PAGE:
IBM has collaborated with Thiess to use Big Data to improve machine availability and operational productivity, by using predictive analytics and modeling technologies.

The initial collaboration, which will unite asset management and business operations, will focus on Thiess’ Mining haul trucks and excavators.

In addition to maintenance and repair, operational, and environmental data, the IBM research and Thiess collaboration has been integrating current and historical machine sensor data, to use as a basis for data-driven operational optimisation.

Factors such as repair and inspection history, payload size, sensor-based component alerts, operator variability, weather and ground conditions will be used to construct models to assess and predict the life of discrete components and overall health of a piece of equipment.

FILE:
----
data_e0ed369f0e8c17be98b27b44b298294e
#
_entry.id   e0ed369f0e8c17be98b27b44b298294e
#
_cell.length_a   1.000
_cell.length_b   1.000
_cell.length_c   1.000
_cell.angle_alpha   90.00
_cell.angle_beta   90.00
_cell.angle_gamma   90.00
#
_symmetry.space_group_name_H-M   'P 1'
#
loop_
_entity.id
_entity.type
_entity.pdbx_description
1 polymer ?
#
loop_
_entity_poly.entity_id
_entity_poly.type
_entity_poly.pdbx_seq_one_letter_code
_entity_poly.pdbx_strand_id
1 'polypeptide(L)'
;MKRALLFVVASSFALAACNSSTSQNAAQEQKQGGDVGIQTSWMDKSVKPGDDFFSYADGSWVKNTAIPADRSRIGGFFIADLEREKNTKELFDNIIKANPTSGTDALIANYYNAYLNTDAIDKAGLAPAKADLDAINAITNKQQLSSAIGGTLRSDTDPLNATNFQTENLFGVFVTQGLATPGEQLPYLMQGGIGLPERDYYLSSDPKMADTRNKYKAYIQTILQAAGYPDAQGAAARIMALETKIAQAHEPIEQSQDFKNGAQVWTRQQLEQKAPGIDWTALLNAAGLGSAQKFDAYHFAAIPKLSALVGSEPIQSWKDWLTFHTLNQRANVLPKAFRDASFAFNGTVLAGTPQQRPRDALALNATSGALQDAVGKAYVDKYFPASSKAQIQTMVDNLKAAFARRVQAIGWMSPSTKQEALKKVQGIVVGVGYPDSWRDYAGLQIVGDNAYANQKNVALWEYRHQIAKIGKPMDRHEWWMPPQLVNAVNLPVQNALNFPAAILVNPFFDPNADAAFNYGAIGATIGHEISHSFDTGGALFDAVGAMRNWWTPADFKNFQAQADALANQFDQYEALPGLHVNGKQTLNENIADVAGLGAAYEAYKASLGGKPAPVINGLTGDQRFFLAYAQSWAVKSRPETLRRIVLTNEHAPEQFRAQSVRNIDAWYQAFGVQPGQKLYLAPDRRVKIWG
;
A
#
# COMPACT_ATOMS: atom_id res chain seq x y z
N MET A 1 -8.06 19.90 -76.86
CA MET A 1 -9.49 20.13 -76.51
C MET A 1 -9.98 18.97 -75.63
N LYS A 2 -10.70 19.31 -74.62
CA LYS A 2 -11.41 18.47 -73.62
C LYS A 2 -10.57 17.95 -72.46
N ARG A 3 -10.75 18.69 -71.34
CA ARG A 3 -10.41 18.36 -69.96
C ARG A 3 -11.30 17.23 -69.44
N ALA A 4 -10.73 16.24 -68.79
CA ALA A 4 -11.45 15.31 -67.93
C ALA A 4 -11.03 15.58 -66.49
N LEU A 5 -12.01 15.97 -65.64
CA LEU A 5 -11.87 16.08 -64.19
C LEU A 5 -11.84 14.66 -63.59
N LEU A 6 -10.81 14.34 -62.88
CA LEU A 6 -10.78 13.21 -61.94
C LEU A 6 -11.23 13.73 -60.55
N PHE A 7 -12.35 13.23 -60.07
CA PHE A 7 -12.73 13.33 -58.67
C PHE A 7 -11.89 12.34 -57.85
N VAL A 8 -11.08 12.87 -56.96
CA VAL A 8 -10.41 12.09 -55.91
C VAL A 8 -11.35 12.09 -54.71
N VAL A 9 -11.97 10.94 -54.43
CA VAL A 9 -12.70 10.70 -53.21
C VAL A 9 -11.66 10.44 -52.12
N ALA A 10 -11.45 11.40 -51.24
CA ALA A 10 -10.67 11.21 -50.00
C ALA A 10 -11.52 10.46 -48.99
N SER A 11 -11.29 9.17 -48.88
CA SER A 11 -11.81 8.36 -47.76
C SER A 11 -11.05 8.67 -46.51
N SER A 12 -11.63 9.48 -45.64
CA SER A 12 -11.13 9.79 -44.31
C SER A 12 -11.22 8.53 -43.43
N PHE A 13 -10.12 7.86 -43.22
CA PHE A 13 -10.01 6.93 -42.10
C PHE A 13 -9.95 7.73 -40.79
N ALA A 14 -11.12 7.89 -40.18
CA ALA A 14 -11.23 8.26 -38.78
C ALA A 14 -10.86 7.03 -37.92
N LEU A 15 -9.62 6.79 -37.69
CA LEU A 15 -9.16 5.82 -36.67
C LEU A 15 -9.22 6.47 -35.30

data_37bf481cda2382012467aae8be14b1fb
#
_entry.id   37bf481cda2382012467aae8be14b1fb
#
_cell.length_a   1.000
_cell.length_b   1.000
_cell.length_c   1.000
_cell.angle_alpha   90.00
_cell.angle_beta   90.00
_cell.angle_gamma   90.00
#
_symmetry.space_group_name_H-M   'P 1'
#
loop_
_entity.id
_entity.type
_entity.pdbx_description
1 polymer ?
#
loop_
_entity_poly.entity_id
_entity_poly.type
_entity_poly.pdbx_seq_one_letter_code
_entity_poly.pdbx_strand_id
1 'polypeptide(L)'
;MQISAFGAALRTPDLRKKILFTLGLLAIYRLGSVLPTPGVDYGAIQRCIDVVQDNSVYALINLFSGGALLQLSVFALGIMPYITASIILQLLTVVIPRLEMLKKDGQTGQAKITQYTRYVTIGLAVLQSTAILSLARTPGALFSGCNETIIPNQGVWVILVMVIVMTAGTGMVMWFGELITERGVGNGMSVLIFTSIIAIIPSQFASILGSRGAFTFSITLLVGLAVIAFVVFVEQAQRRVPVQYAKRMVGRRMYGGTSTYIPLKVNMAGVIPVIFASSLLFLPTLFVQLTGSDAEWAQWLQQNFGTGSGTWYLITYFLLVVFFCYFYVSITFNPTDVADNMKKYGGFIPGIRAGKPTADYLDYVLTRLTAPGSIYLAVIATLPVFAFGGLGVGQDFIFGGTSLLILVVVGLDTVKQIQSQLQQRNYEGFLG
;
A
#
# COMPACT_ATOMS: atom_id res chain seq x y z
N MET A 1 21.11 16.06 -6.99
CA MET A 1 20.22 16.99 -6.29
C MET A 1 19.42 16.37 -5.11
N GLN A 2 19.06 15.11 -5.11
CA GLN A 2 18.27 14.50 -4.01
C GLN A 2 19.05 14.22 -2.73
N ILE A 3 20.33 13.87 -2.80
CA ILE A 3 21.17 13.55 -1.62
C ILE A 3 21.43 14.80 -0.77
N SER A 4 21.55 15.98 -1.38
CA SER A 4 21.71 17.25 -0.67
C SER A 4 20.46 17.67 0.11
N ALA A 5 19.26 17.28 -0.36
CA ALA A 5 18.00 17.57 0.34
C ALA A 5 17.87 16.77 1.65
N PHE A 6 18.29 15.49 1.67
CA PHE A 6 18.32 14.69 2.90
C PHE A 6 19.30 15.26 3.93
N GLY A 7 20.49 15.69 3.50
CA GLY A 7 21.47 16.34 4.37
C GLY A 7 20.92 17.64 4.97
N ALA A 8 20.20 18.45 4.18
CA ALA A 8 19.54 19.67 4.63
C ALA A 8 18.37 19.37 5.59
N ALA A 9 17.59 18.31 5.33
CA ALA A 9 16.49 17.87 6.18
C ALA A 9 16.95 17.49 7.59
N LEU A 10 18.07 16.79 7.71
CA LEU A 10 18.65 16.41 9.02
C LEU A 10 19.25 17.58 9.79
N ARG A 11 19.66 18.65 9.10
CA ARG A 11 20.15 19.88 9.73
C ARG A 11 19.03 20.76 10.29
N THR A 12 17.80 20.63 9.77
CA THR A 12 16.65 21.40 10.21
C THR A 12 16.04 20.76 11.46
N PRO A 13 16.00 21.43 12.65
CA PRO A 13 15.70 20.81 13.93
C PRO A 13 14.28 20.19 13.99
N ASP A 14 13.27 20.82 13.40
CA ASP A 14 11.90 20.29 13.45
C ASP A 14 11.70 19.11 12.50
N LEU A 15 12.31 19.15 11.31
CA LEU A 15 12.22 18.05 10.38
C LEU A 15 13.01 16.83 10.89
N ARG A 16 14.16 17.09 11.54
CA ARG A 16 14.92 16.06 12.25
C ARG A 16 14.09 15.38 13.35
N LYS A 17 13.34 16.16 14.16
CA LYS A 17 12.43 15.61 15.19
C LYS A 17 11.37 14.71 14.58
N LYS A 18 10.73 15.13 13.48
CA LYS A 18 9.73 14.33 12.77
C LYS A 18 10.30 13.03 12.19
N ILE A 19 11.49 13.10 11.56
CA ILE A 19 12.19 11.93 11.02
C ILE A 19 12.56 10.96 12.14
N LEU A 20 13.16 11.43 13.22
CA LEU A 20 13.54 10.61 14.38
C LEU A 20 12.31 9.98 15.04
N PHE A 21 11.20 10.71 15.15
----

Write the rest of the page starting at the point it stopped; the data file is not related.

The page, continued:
This information will help decision-makers to co-optimise maintenance and production decisions, to improve operational performance.

Early detection of minor anomaly and malfunction patterns can be used to predict the likelihood of component failures and other areas of risk.

This will help in increasing the uptime of and improve firm’s ability to manage the full life of discrete components, overall machine health and deployment of limited maintenance resources.

Thiess Australian mining executive general manager Michael Wright said the analytics and modeling can offer great opportunities to improve business of the company.

"Working with IBM to build a platform that feeds the models with the data we collect and then presents decision support information to our team in the field will allow us to increase machine reliability, lower energy costs and emissions, and improve the overall efficiency and effectiveness of our business," Wright said.

Predictive machine management bases decisions about a machine’s maintenance and operation on the actual condition or health at that given time.

It also has the ability to predict the health of a given machine in the future, which will enable decision-makers to execute correct actions such as adjusting production plans or ordering spare parts.